Survey finds only 5% of millennials in Jakarta will be able to afford a house by 2020 as property prices continue to soar

Small attached houses in Jakarta. Photo:
Small attached houses in Jakarta. Photo:

If you’re in your 20s or early 30s and still don’t own the roof above your head, then by all means, be worried, as it’s likely that many of you won’t be able to do so anytime in the near future.

That bleak prediction was made by property website, who recently released the latest findings from a long-running survey. According to their data, by 2020, only 5% of millennials in Jakarta will be able to buy their own homes due to the huge disparity between rising property prices and the average income.

In their survey, which was carried out with careers website, they found that the average price for the cheapest houses in Jakarta could rise by 125% over five years starting from 2016. During that same period, the average salary increase in the city would only be about 80%.

It gets even more grim from there. Only 17% of millennials in the capital currently earn more than IDR7.5 million (US$555) per month. With that salary, Rumah123 said that one would only be able to realistically take out a mortgage on a house valued at IDR300 million (US$22,200), which amounts to only 1% of all houses in Jakarta (located in the outskirts of the city, no less). In five year’s time, that same house would be valued at IDR750 million (US$ 55,500), making it virtually unattainable by even more millennials when their yearly salary increases lag behind the increases in property values.

On Rumah123, houses currently valued at around IDR300 million in the Greater Jakarta Area are mostly one bedroom/one bathroom houses measuring around 35 meters squared. There are hotel suites larger than that.

But, according to Rumah123 Country General Manager Ignatius Untung, it’s not all the economy’s fault. Ignatius said many millennials don’t make owning property a priority in their lives, instead spending their money on the latest smartphones and traveling.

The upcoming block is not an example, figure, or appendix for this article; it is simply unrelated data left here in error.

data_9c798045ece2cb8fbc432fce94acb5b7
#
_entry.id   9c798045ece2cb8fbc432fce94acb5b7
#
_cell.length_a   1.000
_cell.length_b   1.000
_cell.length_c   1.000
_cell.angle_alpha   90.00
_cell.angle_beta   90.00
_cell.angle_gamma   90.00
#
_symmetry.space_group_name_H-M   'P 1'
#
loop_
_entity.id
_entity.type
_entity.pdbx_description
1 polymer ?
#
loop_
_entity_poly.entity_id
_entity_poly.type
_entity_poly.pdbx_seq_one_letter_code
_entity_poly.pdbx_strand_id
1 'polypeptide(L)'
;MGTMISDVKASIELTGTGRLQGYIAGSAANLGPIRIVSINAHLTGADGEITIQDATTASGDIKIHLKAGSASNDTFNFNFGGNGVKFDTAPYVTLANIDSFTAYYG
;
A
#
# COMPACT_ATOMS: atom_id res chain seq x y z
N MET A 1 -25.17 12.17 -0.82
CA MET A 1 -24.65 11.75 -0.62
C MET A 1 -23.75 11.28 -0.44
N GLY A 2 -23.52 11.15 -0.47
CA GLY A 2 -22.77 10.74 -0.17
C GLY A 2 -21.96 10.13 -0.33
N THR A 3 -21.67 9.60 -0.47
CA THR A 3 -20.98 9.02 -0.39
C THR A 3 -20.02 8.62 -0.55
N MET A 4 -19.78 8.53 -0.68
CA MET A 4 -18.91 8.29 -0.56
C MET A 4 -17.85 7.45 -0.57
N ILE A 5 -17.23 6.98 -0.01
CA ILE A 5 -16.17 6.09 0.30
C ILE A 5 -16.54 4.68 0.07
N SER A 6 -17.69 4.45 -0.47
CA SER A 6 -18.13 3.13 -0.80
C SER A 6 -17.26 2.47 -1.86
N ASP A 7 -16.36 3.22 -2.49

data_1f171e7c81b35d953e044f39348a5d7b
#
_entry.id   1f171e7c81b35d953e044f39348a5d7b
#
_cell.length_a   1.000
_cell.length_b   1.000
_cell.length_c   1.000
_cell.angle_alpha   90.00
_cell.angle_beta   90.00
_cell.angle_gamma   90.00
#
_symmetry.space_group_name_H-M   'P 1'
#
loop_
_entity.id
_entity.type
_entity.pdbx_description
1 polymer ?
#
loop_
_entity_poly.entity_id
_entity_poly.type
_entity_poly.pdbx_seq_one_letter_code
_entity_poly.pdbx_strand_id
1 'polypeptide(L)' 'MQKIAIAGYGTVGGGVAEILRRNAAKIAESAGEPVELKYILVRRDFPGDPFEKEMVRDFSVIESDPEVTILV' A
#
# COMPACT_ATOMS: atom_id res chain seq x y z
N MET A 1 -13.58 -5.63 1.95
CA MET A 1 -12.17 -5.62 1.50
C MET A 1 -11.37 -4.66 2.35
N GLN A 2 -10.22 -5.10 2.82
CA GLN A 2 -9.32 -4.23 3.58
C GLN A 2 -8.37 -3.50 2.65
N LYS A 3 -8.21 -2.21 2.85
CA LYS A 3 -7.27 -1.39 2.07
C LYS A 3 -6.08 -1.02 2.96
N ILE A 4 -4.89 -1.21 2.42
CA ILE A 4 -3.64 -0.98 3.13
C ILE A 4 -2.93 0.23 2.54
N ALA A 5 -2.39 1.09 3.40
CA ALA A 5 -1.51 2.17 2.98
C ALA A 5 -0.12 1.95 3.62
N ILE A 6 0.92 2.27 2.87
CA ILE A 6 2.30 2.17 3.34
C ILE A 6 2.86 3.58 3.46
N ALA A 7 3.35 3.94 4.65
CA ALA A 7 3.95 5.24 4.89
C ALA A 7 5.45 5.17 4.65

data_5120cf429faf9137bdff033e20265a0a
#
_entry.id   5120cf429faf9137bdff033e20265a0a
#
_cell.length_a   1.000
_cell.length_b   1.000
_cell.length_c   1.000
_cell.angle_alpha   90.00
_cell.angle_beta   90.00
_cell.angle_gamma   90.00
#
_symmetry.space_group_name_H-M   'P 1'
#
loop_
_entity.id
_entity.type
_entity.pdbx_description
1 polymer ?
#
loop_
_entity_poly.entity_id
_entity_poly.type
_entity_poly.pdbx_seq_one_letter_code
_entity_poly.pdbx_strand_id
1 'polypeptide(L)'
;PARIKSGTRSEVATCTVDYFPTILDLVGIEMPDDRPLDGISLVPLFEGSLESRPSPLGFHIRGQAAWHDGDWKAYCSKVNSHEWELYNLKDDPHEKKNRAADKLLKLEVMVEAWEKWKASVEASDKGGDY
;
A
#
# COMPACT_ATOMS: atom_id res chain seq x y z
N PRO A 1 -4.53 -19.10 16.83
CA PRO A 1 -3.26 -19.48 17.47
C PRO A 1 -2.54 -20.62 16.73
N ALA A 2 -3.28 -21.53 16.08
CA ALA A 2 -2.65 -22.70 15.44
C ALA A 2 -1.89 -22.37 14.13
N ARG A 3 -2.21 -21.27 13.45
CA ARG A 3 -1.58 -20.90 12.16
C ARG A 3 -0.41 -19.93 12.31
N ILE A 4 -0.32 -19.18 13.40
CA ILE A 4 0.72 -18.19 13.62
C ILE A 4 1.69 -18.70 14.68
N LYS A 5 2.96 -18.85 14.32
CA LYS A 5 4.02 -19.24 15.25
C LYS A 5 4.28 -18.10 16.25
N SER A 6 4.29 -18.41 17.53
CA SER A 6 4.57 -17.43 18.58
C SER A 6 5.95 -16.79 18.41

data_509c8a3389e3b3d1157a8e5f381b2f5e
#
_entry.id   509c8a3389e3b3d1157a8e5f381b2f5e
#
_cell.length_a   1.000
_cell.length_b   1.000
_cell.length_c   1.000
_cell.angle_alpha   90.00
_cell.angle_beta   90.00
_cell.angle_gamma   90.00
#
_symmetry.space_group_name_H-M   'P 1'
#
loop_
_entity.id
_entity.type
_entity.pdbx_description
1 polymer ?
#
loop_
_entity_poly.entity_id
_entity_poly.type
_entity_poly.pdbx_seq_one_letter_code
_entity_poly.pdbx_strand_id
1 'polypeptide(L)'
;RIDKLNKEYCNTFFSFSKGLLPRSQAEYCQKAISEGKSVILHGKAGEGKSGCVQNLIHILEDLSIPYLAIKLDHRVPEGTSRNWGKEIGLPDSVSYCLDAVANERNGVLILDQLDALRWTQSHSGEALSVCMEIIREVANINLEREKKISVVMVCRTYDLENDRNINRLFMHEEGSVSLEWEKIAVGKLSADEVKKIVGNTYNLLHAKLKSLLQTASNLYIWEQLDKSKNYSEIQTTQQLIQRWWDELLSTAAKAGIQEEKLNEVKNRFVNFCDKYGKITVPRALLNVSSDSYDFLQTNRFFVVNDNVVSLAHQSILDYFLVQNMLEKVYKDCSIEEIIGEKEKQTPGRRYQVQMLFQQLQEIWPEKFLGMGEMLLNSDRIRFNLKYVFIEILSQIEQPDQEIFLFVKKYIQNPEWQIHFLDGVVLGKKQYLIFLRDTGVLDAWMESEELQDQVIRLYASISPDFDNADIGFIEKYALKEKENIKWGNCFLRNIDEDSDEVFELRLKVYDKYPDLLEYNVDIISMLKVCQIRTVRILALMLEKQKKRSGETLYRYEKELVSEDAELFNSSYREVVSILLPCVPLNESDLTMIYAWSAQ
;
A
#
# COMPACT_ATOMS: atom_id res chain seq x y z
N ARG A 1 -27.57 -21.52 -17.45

“Traveling can be postponed because ticket prices don’t increase by much. Whereas house prices increase by a lot, even by 100% in a year. If (owning a house) is not made a priority, then they’ll never own a house,” he said, as quoted by Detik yesterday.

The Jakarta administration believes Governor Anies Baswedan’s DP Rp 0 (zero down payment) subsidy program could be the solution for property ownership for millennials in the capital. The program is targeted at citizens who earn less than IDR7 million per month and requires the government to pay for the house’s down payment and interest throughout the mortgage.

The problem with the program is that, while it’s one of the cornerstones of Anies’ election campaign, it could be nothing but an empty promise as he and his administration don’t even seem to know specifically where to build the houses, other than saying that they will be built somewhere in the Pondok Kelapa subdistrict in East Jakarta (to which the subdistrict chief said she was unaware of any houses being built for the program in the area).

When pressed about it yesterday, Vice Governor Sandiaga Uno playfully told reporters that he’s holding a competition for people to guess the houses’ location.


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